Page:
Report – Learning Through Animation
Kath Shackleton, Producer at Fettle Animation, headed this broad talk on the process of producing educational animation for children of all ages.
- Constant testing is needed for content to succeed.
- Make animation for kids, not their parents.
- Animation can greatly assist in further learning.
Zane Wittingham, Creative Director at Fettle animation, began with an explanation of what animation is and how it can inform, entertain and educate. Animation can take you out of your comfort zone and make the viewer challenge their preconceived ideas about a topic. It can be perceived as a condensed form of communication that can easily change from one thing into another with differing stylistic approaches. It has the ability to break boundaries, using visual archetypes that cross language and cultural barriers. Your wildest imagination can be brought to life with very little limitations.
Rebekka Campbell, Editor at BBC Bitesize, a website that supports students in out-of-classroom study. Students can find material to support them all over UK in every type of higher learning topic. It brings the curriculum to life through short form video content. The BBC includes a mix of animation styles tailored to differing age groups: Anarchic style for primary schoolers, simple and suave for those at GCSE level. They were ingenious to combine standard animation with photographic elements, live action recording and typography. Interactivity is crucial as within some animated content, puzzles and tools are integrated in order to further engage the learning process. Bitesize has received a lot of positive feedback from key and minor demographics and are jumping at the chance to work independent productions to commission more creative learning tools.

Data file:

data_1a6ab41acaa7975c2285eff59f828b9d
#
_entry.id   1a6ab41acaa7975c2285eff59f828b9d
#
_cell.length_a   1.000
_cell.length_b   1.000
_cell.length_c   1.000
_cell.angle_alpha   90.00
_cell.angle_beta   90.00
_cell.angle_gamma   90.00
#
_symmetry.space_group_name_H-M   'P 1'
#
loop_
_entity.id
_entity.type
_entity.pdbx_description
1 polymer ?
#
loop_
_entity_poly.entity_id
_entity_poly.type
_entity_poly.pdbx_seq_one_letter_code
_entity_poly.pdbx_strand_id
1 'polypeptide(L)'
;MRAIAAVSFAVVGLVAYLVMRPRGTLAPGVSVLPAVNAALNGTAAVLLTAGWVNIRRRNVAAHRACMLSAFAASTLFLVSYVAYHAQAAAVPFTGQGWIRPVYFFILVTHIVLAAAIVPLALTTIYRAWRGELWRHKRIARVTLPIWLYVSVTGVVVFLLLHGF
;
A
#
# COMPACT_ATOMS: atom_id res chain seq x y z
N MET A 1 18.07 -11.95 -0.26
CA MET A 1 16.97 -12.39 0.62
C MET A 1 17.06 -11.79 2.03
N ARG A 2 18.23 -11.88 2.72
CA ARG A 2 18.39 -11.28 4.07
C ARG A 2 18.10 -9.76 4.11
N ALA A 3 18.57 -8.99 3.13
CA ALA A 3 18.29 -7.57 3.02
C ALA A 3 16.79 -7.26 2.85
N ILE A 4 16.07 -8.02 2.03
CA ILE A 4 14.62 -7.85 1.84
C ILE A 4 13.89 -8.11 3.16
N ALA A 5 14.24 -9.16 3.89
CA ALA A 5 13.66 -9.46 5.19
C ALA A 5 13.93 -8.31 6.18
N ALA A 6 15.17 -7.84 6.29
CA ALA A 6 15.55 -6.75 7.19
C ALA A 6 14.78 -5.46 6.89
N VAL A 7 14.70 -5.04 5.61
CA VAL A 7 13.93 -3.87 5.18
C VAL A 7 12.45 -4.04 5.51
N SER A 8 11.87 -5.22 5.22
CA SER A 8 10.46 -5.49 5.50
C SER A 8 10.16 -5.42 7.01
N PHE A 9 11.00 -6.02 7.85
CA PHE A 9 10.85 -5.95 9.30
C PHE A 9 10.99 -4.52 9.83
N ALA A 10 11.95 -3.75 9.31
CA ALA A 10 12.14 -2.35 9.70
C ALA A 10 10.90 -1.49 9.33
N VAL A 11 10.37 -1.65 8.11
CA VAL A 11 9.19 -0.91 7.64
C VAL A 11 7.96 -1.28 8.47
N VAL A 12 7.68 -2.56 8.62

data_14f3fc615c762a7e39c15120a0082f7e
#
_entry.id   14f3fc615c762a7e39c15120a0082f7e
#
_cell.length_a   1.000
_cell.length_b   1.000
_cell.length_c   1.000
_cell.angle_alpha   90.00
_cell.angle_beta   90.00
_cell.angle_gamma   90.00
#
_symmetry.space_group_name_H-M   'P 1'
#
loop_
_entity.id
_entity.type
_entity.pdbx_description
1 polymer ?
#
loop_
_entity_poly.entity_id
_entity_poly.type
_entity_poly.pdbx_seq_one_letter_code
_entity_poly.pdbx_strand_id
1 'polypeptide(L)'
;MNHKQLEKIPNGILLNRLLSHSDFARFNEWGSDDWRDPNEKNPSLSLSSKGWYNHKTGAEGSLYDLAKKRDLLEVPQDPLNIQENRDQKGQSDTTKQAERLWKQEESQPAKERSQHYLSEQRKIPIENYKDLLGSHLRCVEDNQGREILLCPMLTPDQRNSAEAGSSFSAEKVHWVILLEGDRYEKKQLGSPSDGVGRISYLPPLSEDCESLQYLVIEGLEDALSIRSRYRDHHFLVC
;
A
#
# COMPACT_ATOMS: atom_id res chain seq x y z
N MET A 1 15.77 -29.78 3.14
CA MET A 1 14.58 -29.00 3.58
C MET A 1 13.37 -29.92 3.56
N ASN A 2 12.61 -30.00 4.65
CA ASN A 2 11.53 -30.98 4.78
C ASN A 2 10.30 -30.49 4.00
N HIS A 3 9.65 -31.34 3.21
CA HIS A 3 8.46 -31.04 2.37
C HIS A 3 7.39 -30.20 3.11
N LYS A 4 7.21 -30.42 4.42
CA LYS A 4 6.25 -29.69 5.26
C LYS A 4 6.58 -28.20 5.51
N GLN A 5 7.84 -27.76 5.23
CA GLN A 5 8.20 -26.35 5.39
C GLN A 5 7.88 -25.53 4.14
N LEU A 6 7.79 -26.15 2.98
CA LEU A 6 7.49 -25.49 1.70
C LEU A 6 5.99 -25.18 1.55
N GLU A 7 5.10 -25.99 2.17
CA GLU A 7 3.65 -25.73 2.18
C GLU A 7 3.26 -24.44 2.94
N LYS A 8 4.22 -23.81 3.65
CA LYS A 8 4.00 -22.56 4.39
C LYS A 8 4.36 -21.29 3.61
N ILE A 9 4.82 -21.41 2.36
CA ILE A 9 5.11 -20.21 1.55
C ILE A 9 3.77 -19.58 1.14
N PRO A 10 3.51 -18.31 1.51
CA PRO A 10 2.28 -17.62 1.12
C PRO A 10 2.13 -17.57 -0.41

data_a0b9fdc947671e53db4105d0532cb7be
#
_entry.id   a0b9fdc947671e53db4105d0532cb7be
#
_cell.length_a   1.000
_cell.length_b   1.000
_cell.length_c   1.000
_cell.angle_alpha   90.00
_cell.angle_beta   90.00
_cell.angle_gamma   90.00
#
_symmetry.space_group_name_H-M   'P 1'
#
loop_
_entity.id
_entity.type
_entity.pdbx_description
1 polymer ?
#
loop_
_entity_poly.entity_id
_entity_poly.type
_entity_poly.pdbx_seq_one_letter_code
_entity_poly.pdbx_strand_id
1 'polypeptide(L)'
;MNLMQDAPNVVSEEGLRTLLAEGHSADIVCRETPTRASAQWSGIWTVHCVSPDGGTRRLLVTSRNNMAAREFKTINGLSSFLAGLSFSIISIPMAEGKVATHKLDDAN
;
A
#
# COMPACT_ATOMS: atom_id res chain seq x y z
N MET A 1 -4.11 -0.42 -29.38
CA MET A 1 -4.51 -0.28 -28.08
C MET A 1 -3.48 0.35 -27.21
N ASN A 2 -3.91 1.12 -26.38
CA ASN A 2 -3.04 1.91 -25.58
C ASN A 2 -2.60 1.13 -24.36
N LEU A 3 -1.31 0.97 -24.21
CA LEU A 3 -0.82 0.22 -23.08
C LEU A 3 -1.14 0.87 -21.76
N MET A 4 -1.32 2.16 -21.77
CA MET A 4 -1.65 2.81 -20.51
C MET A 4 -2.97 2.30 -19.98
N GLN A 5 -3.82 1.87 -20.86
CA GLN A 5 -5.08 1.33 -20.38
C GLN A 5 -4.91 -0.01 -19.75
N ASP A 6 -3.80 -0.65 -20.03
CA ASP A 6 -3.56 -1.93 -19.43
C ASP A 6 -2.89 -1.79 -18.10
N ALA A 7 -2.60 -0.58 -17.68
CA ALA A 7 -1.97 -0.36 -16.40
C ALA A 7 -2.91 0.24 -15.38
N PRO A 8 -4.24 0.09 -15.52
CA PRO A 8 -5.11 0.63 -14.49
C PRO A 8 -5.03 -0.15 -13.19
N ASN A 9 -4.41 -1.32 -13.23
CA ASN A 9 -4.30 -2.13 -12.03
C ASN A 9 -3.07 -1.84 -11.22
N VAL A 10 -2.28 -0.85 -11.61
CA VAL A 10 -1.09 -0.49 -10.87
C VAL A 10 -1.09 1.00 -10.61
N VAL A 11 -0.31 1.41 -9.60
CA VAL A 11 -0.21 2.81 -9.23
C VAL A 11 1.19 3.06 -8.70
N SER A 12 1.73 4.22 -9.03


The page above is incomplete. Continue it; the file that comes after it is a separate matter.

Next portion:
Content Manager & Education Specialist at Azomee, Luca Fiore, plugged the multimedia app that showcased short form content, interactive games and moral stories. A lot of research was put into digital permeance, constructive teaching and communication. The things Fiore found that made the app successful were the use of authentic dialogue in the scripting, gender-neutral labelling and direct contact with the audience.
With the consistent triumphs of educational animated content, it won’t be long before all media conglomerates seize this market and begin heavily investing in bolder, more dynamic concepts that benefit the next generation.
Sun In Eye Productions & Aittokoski Experience Ltd
Screenwriter, Director & Producer
Content Manager & Education Specialist
Executive Producer & Partner